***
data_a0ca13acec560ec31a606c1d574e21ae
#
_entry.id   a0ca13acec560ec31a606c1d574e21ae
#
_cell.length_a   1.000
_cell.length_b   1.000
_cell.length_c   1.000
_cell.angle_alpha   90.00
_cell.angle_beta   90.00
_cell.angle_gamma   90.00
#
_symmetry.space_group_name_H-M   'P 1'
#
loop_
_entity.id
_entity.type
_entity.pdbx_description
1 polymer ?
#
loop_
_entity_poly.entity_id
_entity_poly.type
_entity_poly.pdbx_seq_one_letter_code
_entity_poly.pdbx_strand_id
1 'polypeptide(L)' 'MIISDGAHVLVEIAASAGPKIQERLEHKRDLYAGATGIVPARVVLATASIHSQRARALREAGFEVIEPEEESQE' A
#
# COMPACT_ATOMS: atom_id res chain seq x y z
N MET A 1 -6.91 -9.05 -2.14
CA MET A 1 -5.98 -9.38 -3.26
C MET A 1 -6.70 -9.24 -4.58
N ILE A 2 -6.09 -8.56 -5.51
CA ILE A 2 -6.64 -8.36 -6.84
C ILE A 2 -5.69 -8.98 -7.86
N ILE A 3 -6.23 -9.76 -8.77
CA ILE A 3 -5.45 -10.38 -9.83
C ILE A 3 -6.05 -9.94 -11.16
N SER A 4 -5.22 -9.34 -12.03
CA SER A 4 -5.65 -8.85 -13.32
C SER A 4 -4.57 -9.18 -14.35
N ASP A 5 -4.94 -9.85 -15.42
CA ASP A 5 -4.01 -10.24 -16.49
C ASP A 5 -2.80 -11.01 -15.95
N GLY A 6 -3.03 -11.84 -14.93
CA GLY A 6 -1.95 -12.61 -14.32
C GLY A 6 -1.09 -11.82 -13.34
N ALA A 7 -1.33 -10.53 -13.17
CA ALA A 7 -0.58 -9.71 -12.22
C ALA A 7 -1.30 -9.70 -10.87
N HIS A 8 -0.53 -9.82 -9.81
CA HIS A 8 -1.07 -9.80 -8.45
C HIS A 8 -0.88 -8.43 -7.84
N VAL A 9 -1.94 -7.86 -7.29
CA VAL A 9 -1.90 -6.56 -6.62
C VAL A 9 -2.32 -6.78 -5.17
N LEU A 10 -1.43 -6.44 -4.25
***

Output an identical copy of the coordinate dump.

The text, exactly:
data_a0ca13acec560ec31a606c1d574e21ae
#
_entry.id   a0ca13acec560ec31a606c1d574e21ae
#
_cell.length_a   1.000
_cell.length_b   1.000
_cell.length_c   1.000
_cell.angle_alpha   90.00
_cell.angle_beta   90.00
_cell.angle_gamma   90.00
#
_symmetry.space_group_name_H-M   'P 1'
#
loop_
_entity.id
_entity.type
_entity.pdbx_description
1 polymer ?
#
loop_
_entity_poly.entity_id
_entity_poly.type
_entity_poly.pdbx_seq_one_letter_code
_entity_poly.pdbx_strand_id
1 'polypeptide(L)' 'MIISDGAHVLVEIAASAGPKIQERLEHKRDLYAGATGIVPARVVLATASIHSQRARALREAGFEVIEPEEESQE' A
#
# COMPACT_ATOMS: atom_id res chain seq x y z
N MET A 1 -6.91 -9.05 -2.14
CA MET A 1 -5.98 -9.38 -3.26
C MET A 1 -6.70 -9.24 -4.58
N ILE A 2 -6.09 -8.56 -5.51
CA ILE A 2 -6.64 -8.36 -6.84
C ILE A 2 -5.69 -8.98 -7.86
N ILE A 3 -6.23 -9.76 -8.77
CA ILE A 3 -5.45 -10.38 -9.83
C ILE A 3 -6.05 -9.94 -11.16
N SER A 4 -5.22 -9.34 -12.03
CA SER A 4 -5.65 -8.85 -13.32
C SER A 4 -4.57 -9.18 -14.35
N ASP A 5 -4.94 -9.85 -15.42
CA ASP A 5 -4.01 -10.24 -16.49
C ASP A 5 -2.80 -11.01 -15.95
N GLY A 6 -3.03 -11.84 -14.93
CA GLY A 6 -1.95 -12.61 -14.32
C GLY A 6 -1.09 -11.82 -13.34
N ALA A 7 -1.33 -10.53 -13.17
CA ALA A 7 -0.58 -9.71 -12.22
C ALA A 7 -1.30 -9.70 -10.87
N HIS A 8 -0.53 -9.82 -9.81
CA HIS A 8 -1.07 -9.80 -8.45
C HIS A 8 -0.88 -8.43 -7.84
N VAL A 9 -1.94 -7.86 -7.29
CA VAL A 9 -1.90 -6.56 -6.62
C VAL A 9 -2.32 -6.78 -5.17
N LEU A 10 -1.43 -6.44 -4.25